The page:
Lady Sybil’s perfect life is a perfect lie. Her husband spends more time with his beloved mistress and illegitimate children than he does with her. Worse, since he no longer beds her, they’re left with only a distant cousin as heir. While her husband lives, Sybil knows no erotic touches, no passion. No love. If her husband dies, her home will be entailed to Stephen, a stranger.
When Stephen visits the property that will one day be his, he’s instantly ensnared in a web of lust, longing and lies. For how can he resist Lady Sybil, a woman so full of beauty and life? A woman who deserves to be loved and worshiped and set free from the gilded prison in which she’s trapped? Stephen is determined to show Lady Sybil every pleasure she’s been deprived of, even if it means being forever condemned in society’s eyes.
Inside Scoop: This erotic Regency romance features an intense, taboo relationship between an older woman and a younger man.
Review: Most of the historicals I have read over the years involve either young women experiencing love for the first time or finding love after being freed from a miserable marriage through the death of a much older spouse. The plot of this story sounded intriguing because we have Lady Sybil, a lonely forty-something mother of two, and despite being still married, throws caution to the wind and propositions a much younger man. Her Gilded Prison is the tale of her transformation from a dutiful, unhappy wife into a woman who finally experiences love, passion and romance for the first time.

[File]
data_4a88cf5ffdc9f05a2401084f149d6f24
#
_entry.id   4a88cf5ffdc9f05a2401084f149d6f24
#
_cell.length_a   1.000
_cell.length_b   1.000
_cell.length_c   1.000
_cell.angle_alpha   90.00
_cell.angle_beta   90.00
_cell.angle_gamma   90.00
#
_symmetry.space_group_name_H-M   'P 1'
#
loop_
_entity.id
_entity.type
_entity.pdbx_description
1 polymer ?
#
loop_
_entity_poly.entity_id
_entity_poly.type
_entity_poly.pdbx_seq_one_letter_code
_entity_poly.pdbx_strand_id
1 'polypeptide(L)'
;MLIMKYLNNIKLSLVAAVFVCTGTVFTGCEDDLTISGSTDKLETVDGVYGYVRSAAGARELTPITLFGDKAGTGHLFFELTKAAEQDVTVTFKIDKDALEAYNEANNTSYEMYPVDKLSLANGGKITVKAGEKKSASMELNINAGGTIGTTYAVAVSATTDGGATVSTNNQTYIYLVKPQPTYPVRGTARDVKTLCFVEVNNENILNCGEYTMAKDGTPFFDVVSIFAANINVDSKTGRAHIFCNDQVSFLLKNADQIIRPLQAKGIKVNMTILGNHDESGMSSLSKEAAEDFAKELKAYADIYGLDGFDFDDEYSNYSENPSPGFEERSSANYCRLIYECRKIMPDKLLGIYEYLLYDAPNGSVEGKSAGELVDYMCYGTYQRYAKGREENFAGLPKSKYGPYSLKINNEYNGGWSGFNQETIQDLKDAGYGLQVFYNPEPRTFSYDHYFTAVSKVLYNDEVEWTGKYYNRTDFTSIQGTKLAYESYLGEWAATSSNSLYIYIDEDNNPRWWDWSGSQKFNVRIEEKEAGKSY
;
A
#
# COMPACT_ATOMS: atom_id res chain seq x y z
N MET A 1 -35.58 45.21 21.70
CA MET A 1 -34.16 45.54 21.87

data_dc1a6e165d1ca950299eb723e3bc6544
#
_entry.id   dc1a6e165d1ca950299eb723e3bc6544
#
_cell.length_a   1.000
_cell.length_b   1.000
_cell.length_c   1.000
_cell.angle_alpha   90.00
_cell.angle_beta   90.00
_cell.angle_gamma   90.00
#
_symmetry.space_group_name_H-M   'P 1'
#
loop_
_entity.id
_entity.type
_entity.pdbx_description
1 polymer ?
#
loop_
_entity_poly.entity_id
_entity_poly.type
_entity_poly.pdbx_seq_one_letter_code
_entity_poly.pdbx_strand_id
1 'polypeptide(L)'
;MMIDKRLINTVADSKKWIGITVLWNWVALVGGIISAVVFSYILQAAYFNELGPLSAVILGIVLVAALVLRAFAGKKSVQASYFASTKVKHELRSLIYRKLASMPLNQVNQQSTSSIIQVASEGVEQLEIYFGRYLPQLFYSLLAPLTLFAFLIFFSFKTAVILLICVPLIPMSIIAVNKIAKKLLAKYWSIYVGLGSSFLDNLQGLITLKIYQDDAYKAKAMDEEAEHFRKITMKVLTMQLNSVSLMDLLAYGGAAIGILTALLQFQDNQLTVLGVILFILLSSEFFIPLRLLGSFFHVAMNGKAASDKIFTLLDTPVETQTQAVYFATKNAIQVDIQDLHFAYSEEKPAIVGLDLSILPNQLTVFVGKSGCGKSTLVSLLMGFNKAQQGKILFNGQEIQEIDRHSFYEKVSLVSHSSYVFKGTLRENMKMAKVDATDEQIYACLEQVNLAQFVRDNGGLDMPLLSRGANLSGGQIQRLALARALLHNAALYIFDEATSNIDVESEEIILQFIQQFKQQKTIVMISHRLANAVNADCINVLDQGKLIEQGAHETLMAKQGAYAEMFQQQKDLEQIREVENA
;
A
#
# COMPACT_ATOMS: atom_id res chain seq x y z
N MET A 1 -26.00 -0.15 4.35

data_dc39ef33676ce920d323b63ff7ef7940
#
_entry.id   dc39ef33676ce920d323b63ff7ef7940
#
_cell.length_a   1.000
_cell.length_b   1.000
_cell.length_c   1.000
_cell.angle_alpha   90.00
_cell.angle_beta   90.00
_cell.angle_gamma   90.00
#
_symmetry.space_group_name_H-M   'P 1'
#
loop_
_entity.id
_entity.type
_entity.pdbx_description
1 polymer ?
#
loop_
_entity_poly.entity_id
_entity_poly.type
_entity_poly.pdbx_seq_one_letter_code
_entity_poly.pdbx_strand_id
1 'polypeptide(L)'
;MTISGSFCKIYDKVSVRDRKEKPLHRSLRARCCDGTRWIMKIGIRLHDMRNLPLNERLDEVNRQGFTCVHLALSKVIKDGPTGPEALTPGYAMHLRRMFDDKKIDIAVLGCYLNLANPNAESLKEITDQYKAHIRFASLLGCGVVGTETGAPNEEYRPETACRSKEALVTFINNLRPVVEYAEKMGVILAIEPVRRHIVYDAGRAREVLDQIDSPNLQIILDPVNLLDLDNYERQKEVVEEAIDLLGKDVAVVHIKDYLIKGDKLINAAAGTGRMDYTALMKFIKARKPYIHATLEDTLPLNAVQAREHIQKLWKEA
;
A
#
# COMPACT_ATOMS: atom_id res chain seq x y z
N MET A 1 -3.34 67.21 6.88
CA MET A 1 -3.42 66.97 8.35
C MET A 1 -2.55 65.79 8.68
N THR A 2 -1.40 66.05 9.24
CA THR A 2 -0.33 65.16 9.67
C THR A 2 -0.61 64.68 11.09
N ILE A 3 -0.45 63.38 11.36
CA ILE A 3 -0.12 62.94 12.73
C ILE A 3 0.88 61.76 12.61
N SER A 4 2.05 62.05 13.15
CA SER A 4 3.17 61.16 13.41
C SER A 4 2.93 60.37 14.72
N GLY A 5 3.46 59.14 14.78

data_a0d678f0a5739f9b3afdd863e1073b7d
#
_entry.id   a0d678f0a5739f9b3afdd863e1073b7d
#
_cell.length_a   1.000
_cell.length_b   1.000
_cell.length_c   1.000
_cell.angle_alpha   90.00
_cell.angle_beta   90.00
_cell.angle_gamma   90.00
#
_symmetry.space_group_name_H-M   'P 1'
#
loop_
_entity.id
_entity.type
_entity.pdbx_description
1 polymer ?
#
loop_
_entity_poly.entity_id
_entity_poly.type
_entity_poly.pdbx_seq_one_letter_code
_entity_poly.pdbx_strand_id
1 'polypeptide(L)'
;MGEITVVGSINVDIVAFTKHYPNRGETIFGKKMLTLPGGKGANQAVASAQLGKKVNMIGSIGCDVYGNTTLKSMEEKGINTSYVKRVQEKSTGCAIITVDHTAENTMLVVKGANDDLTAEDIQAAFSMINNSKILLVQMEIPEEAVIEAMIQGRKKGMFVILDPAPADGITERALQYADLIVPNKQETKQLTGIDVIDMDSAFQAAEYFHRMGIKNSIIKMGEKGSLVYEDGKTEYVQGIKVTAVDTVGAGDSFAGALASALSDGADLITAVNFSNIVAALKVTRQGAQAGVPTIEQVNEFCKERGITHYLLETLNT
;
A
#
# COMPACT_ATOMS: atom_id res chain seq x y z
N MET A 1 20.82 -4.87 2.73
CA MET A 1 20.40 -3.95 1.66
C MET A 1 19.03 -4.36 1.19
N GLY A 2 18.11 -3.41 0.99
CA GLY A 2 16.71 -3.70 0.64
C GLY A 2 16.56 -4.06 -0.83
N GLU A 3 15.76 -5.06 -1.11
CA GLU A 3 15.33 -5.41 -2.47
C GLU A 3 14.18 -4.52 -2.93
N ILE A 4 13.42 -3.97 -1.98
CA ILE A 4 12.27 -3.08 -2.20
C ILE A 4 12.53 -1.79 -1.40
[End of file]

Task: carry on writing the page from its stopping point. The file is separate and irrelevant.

After the first scene I was not quite sure to think of Stephen. Between his behavior with Lady Julia, the peeping Tom incident and how quickly he agreed to Lady Sybil’s proposition, I suspected he was quite the rake and questioned his morals. His real personality started to shine through however with the way he was able to draw Sybil from her shell and turn her into a vibrant, full of life woman.
The secondary characters were interesting to say the least. We have Humphry, the miserable excuse of a husband who played a huge role in the way Sybil saw and felt about herself, Araminta, the extremely spoiled and selfish daughter of the two, who demeaned and lowered her mother’s self-esteem even more and Hetty, the quiet daughter, who was constantly being overshadowed by Araminta.
There was one lingering question that remained forefront in my mind the entire time I was reading this story. Is a happily ever after ending even an option for these two? My mind kept churning with possible scenarios and I was very pleasantly surprised with how Ms. Oakley chose to end this story. I look forward to reading more of this author and this series in the future.